As America's newspapers continue to seek the bottom of the advertising abyss, Obama told reporters that he is "happy to look at" bills that would give newspapers tax breaks if they became non-profits. Atlantic alum Conor Clarke unpacked his thoughts on newspaper subsidies with great eloquence here. His point was pretty straightforward: News isn't just any good (like Snuggies). It's a public good (like vaccines). We subsidize plenty of public goods (like vaccines), so why not subsidize the news, too?
The Atlantic's newest member Michael Kinsley responded:
Trouble is, I don't think it's a legitimate purpose of government to try to affect what you read. Preventing you from reading something (censorship) is obviously worse than causing you to read something (via subsidy), but the latter is still troublesome. In fact, it may even be unconstitutional. Who decides what communication/speech gets subsidized? If the Times gets a subsidy, does the Daily Worker? It smacks of an "establishment" of speech analogous to the establishment of religion.
But this new bill steps around the sticky question of "choosing" organizations to subsidize by simply offering privileged status to non-profit newspapers. They would get tax breaks and could receive tax deductible donations like a charity. The New York Times, as it stands, would not get a subsidy, because it's a for-profit company. The Daily Worker would get a tax breaks, but only if restructured.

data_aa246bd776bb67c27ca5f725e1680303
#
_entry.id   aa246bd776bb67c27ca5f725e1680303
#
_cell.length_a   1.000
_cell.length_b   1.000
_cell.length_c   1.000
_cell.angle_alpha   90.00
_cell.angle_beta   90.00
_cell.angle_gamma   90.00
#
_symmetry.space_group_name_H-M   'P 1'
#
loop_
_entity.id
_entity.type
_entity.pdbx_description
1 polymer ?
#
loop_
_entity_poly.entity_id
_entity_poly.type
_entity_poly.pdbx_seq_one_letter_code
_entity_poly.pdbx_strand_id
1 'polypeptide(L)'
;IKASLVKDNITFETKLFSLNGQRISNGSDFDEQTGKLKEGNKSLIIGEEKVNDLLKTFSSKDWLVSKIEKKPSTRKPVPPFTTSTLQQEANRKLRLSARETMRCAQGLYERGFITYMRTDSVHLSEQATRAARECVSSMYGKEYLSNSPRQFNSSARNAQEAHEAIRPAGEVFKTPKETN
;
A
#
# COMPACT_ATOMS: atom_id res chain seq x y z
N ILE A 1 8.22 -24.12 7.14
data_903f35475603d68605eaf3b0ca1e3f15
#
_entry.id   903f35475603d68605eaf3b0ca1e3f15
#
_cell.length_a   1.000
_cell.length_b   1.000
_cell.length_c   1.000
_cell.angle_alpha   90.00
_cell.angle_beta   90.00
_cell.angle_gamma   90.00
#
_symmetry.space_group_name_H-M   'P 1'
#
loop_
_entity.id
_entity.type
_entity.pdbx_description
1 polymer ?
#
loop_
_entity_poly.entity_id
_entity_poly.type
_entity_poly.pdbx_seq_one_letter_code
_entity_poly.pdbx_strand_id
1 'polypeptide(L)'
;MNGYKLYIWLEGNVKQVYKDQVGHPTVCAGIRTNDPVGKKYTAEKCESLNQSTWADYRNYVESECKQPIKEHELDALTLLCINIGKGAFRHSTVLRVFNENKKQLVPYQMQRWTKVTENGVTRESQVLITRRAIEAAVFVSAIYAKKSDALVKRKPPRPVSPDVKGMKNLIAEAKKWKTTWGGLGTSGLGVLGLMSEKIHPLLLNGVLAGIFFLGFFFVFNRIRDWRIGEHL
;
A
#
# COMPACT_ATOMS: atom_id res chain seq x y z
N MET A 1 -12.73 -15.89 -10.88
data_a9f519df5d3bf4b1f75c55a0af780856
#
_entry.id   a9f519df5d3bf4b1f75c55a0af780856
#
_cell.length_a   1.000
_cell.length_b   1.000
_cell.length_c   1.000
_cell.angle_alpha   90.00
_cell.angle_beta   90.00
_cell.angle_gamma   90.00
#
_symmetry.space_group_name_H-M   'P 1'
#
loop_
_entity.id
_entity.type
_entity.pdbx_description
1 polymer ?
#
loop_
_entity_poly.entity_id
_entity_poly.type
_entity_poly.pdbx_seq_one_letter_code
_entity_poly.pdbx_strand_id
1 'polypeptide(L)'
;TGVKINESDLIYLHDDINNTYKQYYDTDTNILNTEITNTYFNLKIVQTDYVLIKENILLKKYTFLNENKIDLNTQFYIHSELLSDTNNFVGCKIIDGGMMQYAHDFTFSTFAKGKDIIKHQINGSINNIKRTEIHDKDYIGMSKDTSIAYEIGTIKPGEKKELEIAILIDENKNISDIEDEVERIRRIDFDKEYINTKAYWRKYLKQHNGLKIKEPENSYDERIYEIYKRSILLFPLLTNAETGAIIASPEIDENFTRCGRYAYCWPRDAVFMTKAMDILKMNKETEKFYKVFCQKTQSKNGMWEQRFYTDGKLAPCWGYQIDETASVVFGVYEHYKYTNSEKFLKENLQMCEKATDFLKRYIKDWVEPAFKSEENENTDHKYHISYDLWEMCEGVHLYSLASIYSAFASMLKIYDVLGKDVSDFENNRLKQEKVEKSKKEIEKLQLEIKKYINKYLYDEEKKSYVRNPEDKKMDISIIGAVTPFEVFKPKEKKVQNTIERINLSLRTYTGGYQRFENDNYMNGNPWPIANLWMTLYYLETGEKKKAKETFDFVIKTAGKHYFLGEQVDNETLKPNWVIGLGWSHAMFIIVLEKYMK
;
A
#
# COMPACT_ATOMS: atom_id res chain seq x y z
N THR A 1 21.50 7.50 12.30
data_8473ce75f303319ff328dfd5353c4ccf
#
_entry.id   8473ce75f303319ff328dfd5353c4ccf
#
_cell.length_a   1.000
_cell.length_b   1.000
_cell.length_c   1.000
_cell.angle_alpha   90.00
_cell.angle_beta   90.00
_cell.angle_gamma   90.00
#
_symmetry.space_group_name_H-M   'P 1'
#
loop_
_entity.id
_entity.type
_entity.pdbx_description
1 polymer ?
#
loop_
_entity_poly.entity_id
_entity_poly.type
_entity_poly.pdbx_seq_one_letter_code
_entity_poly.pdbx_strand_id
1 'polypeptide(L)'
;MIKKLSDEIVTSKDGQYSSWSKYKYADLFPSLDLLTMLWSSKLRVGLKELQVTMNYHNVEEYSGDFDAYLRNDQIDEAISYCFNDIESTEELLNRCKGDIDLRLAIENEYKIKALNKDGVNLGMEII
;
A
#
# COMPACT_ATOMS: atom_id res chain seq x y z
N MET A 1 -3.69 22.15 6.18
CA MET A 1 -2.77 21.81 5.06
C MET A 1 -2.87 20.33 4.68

Here's a description of the bill from Sen. Benjamin Cardin (D-MD):
The Newspaper Revitalization Act would allow newspapers to operate as non-profits, if they choose, under 501(c)(3) status for educational purposes, similar to public broadcasting. Under this arrangement, newspapers would not be allowed to make political endorsements, but would be allowed to freely report on all issues, including political campaigns. Advertising and subscription revenue would be tax exempt and contributions to support coverage or operations could be tax deductible.
That could be a big deal. But why only newspapers? It's unclear to me why non-newspaper news organizations shouldn't also benefit from the bill. Perhaps this is a matter of pure bias, because I work for a news company that is not a newspaper. But if newspapers qualify as "educational" non-profits, why shouldn't other media count?
Also, what if the company that owns this blog, the Atlantic Media Company, or any company, bought a small newspaper and turned into a non-profit. Would we qualify under this bill, even though we're mostly a magazine company? The law says "newspapers" would qualify if...
the trade or business of such corporation or organization consists of publishing on a regular basis a newspaper for general circulation.
That sounds like yes. I wonder if a bill like this would push more struggling media companies into newspaper-ownership to qualify for this bill, or whether companies would be tempted to extend tax exempt advertising and deductible contributions to all their news outlets, not just the newspapers they own.